Monsanto may catch a lot of flak for its high profile in the world of biotechnology and GMOs, but it’s also important to remember that it’s not the only player in the game. Dow AgroSciences is currently pushing the USDA for approval of “Enlist,” a new line of corn, soybeans, and cotton. Of course, these aren’t just any corn, soybeans, and cotton seeds – the Enlist line is genetically modified for resistance against 2,4-Dichlorophenoxyacetic acid (2,4-D), a potent defoliant best known for its supporting role in fellow Dow Chemical/Monsanto joint Agent Orange. Proponents of the new seed line are touting it as an effective successor to once-Roundup Ready crops now overrun with glyphosate-resistant superweeds. Critics, on the other hand, are expressing fears that any benefits of this “Agent Orange corn” will be far outweighed by its costs to public health and the environment.
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Reuters reports that opponents of the genetically modified Enlist corn, a group that ranges from farmers to consumer interest groups to health care professionals, spoke out at a news conference on Thursday urging the USDA to reject Dow’s application to make Enlist available for commercial use. One concern is that, what with these potential crops being so resistant to 2,4-D, usage of the herbicide would rise exponentially in the near future – a troubling prospect for some health experts:
Several medical and public health professionals have sent a letter to the U.S. Department of Agriculture warning of health threats that could accompany such an increase in 2,4-D use.
"Many studies show that 2,4 D exposure is associated with various forms of cancer, Parkinson's Disease, nerve damage, hormone disruption and birth defects," said Wenonah Hauter, executive director of Food & Water Watch. "USDA must take these significant risks seriously and reject approval of this crop."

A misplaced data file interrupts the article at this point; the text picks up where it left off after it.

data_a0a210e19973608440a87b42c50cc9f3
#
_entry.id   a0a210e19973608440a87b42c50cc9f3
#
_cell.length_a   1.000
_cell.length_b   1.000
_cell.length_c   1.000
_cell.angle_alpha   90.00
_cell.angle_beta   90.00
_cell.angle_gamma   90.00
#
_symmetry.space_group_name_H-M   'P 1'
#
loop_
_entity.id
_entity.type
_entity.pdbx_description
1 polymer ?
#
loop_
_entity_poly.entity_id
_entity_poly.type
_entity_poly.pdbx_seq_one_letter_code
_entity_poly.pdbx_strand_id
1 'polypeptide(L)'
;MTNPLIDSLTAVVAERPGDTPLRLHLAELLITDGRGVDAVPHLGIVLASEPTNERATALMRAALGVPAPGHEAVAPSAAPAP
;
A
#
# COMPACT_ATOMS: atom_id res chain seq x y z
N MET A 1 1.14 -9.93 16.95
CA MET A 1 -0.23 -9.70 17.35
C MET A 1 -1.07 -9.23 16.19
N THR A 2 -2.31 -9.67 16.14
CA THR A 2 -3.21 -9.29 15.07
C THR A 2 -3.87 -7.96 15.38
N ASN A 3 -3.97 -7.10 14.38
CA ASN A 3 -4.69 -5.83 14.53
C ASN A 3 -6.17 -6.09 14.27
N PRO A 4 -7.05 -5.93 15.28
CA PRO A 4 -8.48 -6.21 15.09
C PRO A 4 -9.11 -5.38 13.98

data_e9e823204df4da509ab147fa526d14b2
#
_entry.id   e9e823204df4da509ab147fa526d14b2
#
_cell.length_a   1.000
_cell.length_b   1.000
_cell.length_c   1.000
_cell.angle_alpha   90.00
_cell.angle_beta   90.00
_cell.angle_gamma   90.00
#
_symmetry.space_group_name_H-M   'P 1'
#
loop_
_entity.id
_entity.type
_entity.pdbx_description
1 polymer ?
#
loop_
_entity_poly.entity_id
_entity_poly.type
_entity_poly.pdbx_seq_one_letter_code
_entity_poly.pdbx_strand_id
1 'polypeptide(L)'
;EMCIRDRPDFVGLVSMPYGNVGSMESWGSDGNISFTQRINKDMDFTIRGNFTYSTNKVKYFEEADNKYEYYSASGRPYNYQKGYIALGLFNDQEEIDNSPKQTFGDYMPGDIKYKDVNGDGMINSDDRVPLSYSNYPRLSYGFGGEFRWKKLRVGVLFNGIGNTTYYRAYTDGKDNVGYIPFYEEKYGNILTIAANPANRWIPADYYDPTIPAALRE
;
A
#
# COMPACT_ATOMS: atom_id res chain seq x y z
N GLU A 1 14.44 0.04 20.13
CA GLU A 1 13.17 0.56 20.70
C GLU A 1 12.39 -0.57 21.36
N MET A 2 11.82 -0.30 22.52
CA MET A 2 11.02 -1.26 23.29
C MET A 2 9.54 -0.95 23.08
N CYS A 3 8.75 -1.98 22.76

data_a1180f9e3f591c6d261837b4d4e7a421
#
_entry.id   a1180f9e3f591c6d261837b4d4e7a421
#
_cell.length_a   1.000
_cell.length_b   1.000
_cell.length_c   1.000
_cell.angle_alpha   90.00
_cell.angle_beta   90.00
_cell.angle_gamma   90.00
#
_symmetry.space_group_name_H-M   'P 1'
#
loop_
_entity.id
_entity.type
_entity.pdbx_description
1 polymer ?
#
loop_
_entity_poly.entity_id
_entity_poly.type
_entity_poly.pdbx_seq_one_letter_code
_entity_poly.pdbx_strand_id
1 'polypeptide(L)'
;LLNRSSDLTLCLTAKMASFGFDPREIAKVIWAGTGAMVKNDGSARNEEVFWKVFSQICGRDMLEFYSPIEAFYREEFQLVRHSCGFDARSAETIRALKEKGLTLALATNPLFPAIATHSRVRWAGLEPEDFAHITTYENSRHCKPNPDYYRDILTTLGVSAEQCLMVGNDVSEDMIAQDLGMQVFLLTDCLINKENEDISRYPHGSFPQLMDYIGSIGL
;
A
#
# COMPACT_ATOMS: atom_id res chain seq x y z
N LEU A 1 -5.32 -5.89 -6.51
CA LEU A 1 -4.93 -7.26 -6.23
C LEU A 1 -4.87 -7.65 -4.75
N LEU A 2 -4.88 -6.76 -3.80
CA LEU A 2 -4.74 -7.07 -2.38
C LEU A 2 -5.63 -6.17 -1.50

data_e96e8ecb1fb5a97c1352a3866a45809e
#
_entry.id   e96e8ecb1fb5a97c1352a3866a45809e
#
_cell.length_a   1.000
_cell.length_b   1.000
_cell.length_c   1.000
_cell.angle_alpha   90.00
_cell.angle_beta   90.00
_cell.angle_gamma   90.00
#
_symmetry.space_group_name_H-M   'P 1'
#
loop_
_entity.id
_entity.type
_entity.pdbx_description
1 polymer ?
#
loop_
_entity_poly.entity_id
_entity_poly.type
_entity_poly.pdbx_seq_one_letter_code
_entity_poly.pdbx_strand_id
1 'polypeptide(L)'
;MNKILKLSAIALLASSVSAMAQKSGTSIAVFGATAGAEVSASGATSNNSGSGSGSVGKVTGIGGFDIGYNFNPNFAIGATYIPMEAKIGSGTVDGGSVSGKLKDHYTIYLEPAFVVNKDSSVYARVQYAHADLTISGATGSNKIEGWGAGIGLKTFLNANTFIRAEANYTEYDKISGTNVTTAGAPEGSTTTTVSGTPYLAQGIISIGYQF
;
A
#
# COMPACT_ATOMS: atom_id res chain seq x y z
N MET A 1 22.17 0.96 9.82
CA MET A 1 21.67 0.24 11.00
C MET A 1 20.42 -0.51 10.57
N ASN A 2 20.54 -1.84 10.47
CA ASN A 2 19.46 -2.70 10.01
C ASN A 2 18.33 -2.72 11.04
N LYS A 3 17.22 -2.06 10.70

Although the main health effects of Agent Orange were blamed on the other component of the mixture (2,4,5-T) and dioxin contamination, the data indicate that 2,4-D has significant health risks of its own, according to Gina M. Solomon, senior scientist at the Natural Resources Defense Council (NRDC).
Are these fears accurate? It’s debatable, or at least it’s been up for debate. According to the New York Times, those in favor of the Enlist seed line are calling comparisons to Agent Orange not only false – attributing its potency to the formula’s other main ingredient 2,4,5-T – but insulting to those who were harmed by the chemical in Vietnam:
The victims of Agent Orange do not deserve “to have their tragedy exploited in an irresponsible way,” Steve Savage, an agricultural consultant wrote in his blog, Applied Mythology.
Most experts agree that the harm from Agent Orange was caused primarily by its other ingredient, 2,4,5-T, which was taken off the market long ago. By contrast, 2,4-D, first approved in the late 1940s, is considered safe enough for use in many home lawn care products.
The Environmental Protection Agency, after repeated reviews, continues to say that there is not enough evidence to call 2,4-D a human carcinogen. This month, the agency rejected a petition from the Natural Resources Defense Council seeking the removal of 2,4-D from the market on health and safety grounds.
But public health is not the only concern regarding Dow’s Enlist corn and soybeans. Farmers and agricultural experts are also worried about the effect that increased 2,4-D use will have on neighboring crops and the environment. One farmer told the Times of the damage that was done to his own crops by powerful herbicides carried by the wind from a nearby farm; another farmer, however, expressed eagerness to the Times about Dow’s new developments:
For farmers like Mr. Hurst, the approval couldn’t come too soon. “I think it’s a crisis, and we need something to have a solution to get rid of resistant weeds,” Mr. Hurst said. He said that without new chemical approaches, farmers would have to plow more, increasing soil erosion.
There’s no getting around it – superweeds are a major problem that need to be addressed. Could 2,4-D be a supereffective weapon against the harmful plants plaguing crops? Sure, at least in the short term, but it’s part of a vicious cycle. But there will no doubt come a time when superweeds get hip to 2,4-D just as they did with glyphosate – what stronger-still chemical will we turn to then, and how much will we have to alter our food supply’s DNA just to survive the attack? When we’ve reached the point where dousing our own crops in a chemical once used to devastate an enemy’s agriculture sounds reasonable, maybe it’s time to step back and think about how things are done.